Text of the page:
From debates to dance classes, first aid sessions to film showings, pumpkin carving to planet-watching, those students remaining in St Andrews excelled in their use of the free facilities. With more than 150 societies and eleven subcommittees, St Andrews’ students are renowned for their work hard, play hard ethic; unsurprisingly, even during a global pandemic they embraced the opportunity to do something. Our Saints engaged their renowned entrepreneurial and imaginative spirits, with literally something for everyone – fancy ballroom dancing in your pyjamas, body positive crafting, French tarot, Czech cookie-decorating or a game of Feminist Bingo? Yes, We Can!
Events were topical, ethical and socially responsible too, and included consent workshops, MSP letter writing sessions, information sessions for BAME students and stim toy-making with the Disabled Students Network. Discussions were held on racism, breast cancer, diversity, affordable student housing, work-life balance, climate change, Queer faith and cooking on a budget, while groups watched everything from Russian cartoons and documentaries on Beyoncé to the US Presidential election live results. And, on the practical side, group revision sessions were hosted, as well as those aimed at improving interview skills, public speaking and exam preparation. Ever aware of the importance of mental health and wellbeing, classes on mindfulness, resilience and reflection were also held, in both indoor and outdoor spaces.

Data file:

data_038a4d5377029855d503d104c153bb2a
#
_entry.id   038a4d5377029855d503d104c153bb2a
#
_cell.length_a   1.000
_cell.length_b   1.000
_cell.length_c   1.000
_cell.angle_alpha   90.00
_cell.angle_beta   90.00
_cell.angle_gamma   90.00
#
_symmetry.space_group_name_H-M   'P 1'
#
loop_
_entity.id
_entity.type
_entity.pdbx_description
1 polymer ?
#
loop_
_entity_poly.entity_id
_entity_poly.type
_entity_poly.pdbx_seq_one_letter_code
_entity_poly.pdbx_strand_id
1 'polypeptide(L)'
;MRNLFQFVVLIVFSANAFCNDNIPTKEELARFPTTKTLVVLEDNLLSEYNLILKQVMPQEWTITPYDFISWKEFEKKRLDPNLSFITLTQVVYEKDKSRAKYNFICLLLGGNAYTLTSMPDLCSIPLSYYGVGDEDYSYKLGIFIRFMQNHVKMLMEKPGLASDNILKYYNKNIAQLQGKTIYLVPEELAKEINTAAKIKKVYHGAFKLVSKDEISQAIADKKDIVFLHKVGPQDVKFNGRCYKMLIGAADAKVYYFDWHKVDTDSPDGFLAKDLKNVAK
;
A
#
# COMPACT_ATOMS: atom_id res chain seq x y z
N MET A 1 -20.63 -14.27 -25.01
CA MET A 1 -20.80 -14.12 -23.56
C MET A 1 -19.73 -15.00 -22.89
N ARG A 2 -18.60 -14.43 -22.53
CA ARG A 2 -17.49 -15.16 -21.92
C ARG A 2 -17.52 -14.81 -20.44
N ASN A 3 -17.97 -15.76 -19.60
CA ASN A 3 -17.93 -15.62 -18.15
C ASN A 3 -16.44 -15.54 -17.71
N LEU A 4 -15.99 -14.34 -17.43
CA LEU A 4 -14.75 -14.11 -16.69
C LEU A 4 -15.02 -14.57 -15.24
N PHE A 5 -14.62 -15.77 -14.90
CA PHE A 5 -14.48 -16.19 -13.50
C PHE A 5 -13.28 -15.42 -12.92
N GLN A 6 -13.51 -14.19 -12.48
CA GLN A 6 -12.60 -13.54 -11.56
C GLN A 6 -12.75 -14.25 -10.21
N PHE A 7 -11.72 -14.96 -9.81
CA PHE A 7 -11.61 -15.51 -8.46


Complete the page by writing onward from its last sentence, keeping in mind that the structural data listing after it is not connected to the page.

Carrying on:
Meanwhile, physical events outwith the Can Do space on Lower College Lawn included the re-opening of the University’s unique Victorian natural history museum and the weekly Hearts of Light solidarity event, with online lectures, society events and film showings continuing as before. And outside of the official Can Do calendar, student communities and societies across the spectrum continued to organise their own events, and maintain all-important connections with friends and colleagues, via Facebook Live, MS Teams, Zoom and webinar sessions.
Gavin Sandford, Director of Student Development and Activities for the Students’ Association, commented: “I think that during the pandemic there’s been a lot of misunderstanding around the restrictions – thinking that they have been either much stricter or more relaxed than they were. The Can Do approach has really helped us show students what’s possible while keeping everything safe and controlled. I feel like it’s been setting a good example that increases awareness of what can be done within the restrictions.
“I think honestly the scope of what we were doing was the biggest challenge we faced. In the first couple of meetings the idea was incredible, but it also seemed so crazy. ACE have run events before, but a project like the Can Do Marquee was so new to many of us. There was a lot of planning involved – at one point I realised I’d spent a whole week doing nothing but Can Do stuff – but I’m glad to see how it all worked out.